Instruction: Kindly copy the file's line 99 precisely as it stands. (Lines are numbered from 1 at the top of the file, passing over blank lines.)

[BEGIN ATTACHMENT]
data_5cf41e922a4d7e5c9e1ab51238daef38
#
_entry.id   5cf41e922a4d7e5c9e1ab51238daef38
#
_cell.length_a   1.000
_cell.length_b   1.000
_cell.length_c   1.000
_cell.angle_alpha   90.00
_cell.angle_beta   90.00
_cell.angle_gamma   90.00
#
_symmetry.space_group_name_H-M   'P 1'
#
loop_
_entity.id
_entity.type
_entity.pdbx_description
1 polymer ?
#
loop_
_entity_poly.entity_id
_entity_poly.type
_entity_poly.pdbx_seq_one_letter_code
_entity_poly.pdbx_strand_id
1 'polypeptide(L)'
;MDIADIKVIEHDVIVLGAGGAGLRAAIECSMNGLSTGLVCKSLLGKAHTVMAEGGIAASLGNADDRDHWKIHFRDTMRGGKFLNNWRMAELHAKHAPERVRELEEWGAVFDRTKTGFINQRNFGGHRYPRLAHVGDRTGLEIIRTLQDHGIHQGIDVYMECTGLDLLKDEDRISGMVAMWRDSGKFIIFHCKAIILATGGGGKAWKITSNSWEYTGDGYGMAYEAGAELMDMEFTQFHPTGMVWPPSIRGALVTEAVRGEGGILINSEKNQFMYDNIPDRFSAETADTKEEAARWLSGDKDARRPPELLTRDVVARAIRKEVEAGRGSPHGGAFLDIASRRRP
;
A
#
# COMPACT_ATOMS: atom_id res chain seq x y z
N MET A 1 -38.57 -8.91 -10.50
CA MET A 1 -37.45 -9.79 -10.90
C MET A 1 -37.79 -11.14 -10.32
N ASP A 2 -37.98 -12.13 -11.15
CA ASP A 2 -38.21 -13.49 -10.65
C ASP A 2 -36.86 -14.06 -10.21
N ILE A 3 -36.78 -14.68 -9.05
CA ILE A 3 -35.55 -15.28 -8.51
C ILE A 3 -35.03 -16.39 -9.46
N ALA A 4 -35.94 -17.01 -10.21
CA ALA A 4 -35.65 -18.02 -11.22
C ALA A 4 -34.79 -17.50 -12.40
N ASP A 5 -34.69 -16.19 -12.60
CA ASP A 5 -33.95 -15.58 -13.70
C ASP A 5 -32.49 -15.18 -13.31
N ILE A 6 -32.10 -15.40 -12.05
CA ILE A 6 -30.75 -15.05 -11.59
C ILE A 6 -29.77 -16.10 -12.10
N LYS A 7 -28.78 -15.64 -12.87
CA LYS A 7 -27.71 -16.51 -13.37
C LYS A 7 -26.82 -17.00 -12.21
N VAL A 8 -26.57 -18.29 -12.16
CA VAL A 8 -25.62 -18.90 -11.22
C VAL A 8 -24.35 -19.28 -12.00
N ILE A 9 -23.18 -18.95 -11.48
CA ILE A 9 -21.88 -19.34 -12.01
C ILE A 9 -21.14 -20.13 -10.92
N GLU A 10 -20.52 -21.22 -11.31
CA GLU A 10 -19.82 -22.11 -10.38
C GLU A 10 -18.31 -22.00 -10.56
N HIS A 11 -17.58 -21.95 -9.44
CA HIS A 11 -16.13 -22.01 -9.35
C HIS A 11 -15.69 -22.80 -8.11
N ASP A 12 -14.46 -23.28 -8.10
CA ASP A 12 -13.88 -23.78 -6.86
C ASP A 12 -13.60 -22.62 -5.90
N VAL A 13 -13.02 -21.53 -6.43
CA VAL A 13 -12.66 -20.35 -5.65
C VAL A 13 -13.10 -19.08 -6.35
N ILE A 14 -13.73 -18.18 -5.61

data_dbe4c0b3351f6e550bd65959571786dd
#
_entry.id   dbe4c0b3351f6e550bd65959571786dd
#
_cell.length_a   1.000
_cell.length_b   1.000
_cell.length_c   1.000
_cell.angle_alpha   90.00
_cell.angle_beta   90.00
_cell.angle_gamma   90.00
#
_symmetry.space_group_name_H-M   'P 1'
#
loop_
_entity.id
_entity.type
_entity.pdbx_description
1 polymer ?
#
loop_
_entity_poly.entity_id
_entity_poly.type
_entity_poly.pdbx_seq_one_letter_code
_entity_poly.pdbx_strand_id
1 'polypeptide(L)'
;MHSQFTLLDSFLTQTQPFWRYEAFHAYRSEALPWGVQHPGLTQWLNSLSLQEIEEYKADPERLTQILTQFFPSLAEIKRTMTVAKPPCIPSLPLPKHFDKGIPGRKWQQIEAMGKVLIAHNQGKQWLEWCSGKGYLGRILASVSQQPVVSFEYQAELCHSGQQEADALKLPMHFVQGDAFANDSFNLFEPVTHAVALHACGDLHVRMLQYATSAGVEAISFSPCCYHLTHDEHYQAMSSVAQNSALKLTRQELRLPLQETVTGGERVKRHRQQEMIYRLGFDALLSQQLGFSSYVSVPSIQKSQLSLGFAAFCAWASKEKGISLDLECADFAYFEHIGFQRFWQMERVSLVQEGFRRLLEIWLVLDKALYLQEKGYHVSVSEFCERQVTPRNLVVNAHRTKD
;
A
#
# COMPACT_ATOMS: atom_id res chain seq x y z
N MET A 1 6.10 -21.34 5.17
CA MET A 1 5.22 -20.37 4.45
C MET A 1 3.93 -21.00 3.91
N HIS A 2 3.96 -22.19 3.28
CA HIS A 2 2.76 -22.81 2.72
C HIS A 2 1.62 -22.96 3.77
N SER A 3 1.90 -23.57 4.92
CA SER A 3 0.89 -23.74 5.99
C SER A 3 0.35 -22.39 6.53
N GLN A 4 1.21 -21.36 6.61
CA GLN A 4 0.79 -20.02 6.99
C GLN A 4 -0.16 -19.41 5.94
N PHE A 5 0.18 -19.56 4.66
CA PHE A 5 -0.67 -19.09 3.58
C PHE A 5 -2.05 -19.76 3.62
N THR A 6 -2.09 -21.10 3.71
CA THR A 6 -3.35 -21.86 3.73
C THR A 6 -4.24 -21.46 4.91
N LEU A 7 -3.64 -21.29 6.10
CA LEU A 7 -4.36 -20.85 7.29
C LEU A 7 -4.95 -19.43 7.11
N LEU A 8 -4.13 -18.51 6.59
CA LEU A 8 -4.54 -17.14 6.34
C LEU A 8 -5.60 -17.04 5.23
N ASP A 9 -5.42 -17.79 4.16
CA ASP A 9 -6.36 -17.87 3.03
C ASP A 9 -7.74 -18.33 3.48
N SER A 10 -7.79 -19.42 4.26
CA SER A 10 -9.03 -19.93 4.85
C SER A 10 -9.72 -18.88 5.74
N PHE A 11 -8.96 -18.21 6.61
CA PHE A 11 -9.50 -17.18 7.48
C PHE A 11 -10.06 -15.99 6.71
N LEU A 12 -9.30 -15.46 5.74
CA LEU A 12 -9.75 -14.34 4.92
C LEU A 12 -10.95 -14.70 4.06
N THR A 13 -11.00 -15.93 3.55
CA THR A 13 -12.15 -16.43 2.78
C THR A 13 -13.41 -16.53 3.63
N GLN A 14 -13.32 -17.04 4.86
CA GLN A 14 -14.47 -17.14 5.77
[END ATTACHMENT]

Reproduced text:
#